Does Bass Guitar Hurt Your Fingers?

If you are new to playing guitar or bass guitar, you may have heard horror stories of the state that your fingers will end up in. Does playing the bass guitar hurt your fingers? Is the pain significant or just a little bit annoying? 

It’s natural to feel a little bit of anxiety about whether or not the bass guitar can cause pain. This guide is designed to discuss why the pain exists, and what you might be able to do about it.

The short answer is that yes, playing the bass guitar can hurt your fingers. If you are totally new to playing, you will find it painful, especially to start with. However, the pain isn’t unbearable for most people, and with a few tips to manage it you can usually deal with it. 

Eventually, as your hands get used to it, the pain will subside. Plus, there are a few things you can do to process the pain or make it less severe. The pain can be very insignificant for some people.

If you are looking to lower the pain, and shorten the period of time you will have to deal with that pain, then read on for some more advice. Though this is a necessary evil, you don’t just have to tough it out without giving yourself the best chance of sticking with playing the bass.

Those thicker strings

If you just look at a bass guitar compared to an acoustic guitar, you might assume the bass to be more painful. Big, thick strings look like they can be painful to press down and pluck repeatedly. They do hurt, but actually, because the tension is a bit lower in a bass guitar, it is more likely that you’d experience a lot more pain playing an acoustic guitar, for example.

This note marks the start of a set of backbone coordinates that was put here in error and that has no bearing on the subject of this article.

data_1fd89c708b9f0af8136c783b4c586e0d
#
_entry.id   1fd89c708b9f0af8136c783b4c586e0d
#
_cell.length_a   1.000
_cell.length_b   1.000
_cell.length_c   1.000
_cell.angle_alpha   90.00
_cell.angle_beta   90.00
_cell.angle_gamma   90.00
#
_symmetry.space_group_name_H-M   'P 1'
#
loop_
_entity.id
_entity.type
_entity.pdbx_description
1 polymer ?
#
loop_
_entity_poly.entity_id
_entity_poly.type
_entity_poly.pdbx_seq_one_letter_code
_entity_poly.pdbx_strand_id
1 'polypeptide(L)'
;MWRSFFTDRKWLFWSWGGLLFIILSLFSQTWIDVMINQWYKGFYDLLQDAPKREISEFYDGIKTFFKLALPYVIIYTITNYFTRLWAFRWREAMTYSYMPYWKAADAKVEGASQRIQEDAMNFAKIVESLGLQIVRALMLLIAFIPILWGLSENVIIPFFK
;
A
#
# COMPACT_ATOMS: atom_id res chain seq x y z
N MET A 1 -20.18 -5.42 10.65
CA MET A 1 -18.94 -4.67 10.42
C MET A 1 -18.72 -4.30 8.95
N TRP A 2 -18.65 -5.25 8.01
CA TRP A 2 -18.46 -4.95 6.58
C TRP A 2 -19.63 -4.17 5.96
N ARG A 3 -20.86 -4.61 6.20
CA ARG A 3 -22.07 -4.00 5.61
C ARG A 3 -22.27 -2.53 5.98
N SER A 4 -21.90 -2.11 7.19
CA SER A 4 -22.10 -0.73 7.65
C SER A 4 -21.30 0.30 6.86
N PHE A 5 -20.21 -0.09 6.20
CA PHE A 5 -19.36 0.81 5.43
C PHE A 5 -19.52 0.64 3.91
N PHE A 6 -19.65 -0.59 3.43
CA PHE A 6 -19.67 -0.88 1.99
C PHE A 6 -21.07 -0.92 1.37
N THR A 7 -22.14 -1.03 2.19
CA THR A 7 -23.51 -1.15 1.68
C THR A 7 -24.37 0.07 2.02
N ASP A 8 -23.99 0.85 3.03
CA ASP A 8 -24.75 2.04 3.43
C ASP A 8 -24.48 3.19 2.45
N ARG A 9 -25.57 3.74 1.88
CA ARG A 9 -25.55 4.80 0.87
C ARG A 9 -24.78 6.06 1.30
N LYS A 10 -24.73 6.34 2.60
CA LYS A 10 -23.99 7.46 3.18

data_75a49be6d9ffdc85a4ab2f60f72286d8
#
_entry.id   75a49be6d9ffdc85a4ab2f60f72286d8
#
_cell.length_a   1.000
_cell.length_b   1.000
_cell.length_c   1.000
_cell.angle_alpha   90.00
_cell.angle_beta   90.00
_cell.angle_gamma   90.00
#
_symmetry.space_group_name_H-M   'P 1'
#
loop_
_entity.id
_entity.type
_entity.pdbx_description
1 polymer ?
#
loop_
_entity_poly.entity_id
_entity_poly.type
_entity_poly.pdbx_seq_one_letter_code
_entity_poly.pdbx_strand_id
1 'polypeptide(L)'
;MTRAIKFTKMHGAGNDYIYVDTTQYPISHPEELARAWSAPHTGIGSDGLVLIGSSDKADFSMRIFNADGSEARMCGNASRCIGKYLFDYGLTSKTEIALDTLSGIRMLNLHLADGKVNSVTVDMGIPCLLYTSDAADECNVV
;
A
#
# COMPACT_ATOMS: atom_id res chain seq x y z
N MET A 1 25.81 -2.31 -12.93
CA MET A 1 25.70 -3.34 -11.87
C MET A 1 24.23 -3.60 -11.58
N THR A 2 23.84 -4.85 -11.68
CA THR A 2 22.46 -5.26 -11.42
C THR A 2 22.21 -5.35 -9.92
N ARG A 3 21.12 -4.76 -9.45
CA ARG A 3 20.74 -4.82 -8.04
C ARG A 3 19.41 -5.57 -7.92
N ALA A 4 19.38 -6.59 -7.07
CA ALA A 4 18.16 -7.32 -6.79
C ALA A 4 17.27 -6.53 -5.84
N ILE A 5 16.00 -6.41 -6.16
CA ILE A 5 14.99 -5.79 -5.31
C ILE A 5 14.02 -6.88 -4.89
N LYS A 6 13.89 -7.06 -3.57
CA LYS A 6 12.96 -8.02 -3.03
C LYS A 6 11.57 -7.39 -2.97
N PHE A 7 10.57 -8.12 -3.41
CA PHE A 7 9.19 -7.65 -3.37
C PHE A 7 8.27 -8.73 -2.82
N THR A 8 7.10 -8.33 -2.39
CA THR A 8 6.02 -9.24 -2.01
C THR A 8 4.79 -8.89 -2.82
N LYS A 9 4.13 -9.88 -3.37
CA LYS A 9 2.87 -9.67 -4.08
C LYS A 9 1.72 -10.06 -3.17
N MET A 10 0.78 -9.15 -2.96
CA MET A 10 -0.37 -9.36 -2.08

The pain comes from the pressure you have to apply with your fingers, the strings vibrating and quickly moving back toward your fingers, and just using parts of your fingers and hands that aren’t used to a lot of action. Luckily, it’s more a case of having to adjust than it is a case of constantly having to put up with the pain.

The pain most people experience is simply soreness on the fingertips. Think of the pain you might get in certain parts of your feet if you wear new shoes that don’t quite fit. Over time, your feet might adapt, and the blisters go.

The sort of things you will see when you start to play the bass guitar might be little cracks at the end of your fingers, possibly some redness and small sores. These can occur on your fretting hand and your plucking hand, depending on the technique you use. If you pluck with your fingers, rather than using a pick, the sores can be affect both hands. So you may want to test out using a pick which I discussed in this recent article.

Get working on those calluses

So, where does the pain come from? Well, you’re effectively running your fingers up and down a steel wire. It’s normal that it causes some level of pain. The important thing to remember is that it is not permanent.

The body is extremely clever. Have you ever come across the term “working hands”? If someone has hard skin on their hands, it suggests they do a physical job. Constant rubbing, scratching or other impact upon the hands makes the skin “callus” and effectively cause a barrier. The same thing happens with bass guitars.

If you have a friend who plays acoustic guitar, they might be able to show you the hand they use to play the frets. You will see callused fingertips.

It seems counter-intuitive, but we actually want the calluses. There are even guides out there for how to get calluses on your fingers quicker.